Anti Fracking campaigners ‘first environmentalists to be sent to prison since 1932’

Three men who took part in what’s believed to be the longest single anti-fracking protest in the UK have been sent to prison.

The packed public gallery at Preston Crown Court listened in silence as the judge sentenced Richard Roberts and Simon Blevins to 16 months and Rich Loizou to 15 months.

Women began singing as the men were led away.  Outside the court, anti-fracking campaigners, some in tears, said they were devastated by the sentences. DrillOrDrop report on reaction

A fourth man, Julian Brock, who also took part in the protest was given a 12 month prison sentence suspended for 18 months.

The four had climbed onto lorries delivering to Cuadrilla’s shale gas site in Lancashire in July 2017 and stayed there for a total of 99.5 hours.

The three who received jail sentences are thought to be the first people to be sent to prison for taking part in a UK anti-fracking protest. The barrister for one of them said they were the first environmental campaigners in the country to be jailed since the Kinder Scout mass trespass in 1932.

Passing sentences on Mr Blevins, Mr Roberts and Mr Loizou, his Honour Judge Altham said:

“There is no real chance of rehabilitation. They continue to think that they are right.

“They present a risk of re-offending.

“It is not a case I can draw back from [a prison sentence]. I am still satisfied that the custodial sentence must be immediate.”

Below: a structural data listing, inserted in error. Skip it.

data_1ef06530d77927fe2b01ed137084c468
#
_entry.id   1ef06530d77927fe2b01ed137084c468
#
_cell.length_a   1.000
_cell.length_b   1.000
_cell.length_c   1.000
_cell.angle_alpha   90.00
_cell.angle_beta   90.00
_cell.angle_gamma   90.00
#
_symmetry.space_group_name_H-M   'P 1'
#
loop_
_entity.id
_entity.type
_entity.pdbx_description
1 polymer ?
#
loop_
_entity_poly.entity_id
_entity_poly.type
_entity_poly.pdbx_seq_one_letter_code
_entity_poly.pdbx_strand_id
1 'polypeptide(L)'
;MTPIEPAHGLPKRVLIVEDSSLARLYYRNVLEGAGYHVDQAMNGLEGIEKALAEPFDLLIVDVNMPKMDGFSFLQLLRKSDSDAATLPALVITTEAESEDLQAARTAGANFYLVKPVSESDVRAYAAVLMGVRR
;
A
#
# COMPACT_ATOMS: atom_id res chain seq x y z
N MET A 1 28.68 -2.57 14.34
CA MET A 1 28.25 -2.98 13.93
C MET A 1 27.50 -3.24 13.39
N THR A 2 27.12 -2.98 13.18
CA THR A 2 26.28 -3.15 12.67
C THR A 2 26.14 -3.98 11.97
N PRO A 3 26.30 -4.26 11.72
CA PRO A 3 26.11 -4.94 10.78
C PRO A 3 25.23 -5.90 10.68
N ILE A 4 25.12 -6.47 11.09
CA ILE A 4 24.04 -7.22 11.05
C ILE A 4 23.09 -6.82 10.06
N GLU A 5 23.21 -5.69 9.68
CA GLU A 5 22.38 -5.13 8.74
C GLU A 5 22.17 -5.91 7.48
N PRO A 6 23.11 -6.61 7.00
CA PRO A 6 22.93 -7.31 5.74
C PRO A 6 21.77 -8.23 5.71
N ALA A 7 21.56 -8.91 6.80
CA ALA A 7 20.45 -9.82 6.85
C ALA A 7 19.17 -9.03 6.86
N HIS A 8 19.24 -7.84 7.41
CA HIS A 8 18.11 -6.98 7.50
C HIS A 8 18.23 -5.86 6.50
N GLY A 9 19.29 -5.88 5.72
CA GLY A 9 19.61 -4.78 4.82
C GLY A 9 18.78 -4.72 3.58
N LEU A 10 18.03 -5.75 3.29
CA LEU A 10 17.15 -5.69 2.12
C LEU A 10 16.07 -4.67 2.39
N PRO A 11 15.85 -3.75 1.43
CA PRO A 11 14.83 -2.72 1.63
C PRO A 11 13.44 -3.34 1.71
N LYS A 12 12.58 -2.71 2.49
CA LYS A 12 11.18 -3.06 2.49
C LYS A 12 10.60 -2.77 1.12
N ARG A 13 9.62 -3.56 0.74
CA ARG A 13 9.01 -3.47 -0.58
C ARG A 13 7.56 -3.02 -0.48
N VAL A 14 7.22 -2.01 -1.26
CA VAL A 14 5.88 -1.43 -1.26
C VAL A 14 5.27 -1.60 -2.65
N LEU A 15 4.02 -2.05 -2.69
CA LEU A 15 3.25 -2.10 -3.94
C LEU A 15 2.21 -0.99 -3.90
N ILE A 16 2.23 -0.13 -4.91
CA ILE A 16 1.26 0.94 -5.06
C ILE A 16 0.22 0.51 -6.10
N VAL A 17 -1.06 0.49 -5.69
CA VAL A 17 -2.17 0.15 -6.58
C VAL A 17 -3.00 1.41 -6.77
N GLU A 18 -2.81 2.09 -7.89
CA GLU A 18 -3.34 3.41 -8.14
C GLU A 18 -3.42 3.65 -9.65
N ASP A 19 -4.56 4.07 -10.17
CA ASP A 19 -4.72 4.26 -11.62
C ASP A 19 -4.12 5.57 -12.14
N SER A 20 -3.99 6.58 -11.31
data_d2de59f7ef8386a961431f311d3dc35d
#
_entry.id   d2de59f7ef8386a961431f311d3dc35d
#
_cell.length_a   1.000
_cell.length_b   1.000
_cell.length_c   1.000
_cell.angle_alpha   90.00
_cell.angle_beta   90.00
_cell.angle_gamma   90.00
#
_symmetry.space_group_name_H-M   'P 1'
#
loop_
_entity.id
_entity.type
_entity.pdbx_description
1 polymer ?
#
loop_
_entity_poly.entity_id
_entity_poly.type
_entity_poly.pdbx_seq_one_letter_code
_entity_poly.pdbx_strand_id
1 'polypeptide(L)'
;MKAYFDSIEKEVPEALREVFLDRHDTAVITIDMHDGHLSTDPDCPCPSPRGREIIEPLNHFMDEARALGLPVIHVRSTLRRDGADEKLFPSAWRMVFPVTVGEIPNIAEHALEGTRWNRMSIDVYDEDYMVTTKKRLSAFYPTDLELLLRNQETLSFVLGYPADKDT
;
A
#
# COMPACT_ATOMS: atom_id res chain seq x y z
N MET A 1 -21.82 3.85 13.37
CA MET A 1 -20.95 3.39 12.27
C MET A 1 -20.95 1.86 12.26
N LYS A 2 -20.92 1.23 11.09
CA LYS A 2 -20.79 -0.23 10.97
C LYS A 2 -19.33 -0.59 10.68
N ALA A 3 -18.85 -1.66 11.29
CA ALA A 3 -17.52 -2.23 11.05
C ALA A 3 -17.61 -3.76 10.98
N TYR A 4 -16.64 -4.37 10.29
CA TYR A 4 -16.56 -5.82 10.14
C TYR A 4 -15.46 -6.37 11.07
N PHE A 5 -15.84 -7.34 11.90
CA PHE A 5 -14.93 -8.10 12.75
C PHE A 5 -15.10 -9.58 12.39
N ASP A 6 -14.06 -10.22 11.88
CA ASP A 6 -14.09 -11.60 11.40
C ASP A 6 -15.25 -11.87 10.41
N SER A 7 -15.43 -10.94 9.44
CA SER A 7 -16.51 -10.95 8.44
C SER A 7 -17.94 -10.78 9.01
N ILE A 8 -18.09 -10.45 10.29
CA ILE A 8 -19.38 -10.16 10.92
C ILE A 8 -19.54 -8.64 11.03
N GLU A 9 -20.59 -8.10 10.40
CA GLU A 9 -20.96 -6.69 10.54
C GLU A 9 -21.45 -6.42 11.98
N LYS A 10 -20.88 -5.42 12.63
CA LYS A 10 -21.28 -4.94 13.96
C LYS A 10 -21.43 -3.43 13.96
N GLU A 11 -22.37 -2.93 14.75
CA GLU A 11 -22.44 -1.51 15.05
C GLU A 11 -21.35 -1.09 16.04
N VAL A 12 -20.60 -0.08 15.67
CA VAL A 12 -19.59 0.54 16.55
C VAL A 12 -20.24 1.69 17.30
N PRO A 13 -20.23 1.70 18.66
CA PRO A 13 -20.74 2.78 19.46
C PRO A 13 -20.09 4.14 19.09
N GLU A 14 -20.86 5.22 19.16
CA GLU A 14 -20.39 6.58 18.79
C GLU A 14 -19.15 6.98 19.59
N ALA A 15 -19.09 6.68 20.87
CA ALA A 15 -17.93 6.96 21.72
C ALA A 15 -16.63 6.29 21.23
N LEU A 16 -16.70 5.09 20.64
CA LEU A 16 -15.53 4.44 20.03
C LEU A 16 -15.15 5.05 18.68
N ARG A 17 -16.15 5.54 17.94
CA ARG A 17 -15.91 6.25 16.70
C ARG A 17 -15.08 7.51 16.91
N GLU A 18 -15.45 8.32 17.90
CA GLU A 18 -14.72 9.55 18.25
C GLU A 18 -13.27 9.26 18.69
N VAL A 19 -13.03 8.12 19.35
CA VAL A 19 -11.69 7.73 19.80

He said the three would serve half the sentence in custody and half on licence.

Judge Altham said the protest had caused cost and disruption to Cuadrilla. But added:

“Other victims were other members of the public who had nothing to do with Cuadrilla or fracking, who suffered significant inconvenience which must have been considered by these defendants as justifiable collateral damage.”

The judge acknowledged that fracking was a “matter of legitimate concern”. He said:

“These defendants did what they did from sincerely-held beliefs and this does mitigate the sentence.”

But he said the three had crossed the line of what was acceptable protest by persisting in their action for so long. He said:

“No cause can trump every consideration and everyone’s rights.”

Mr Loizou, 31, a teacher from Devon, Mr Blevins, 26, a soil scientist, from Sheffield, and Mr Roberts, a piano restorer from London, had denied the charge of public nuisance but had been found guilty after a seven-day trial ending on 22 August 2018.

Mr Brock, 47, from Sheffield, had pleaded guilty to the same offence at an earlier hearing.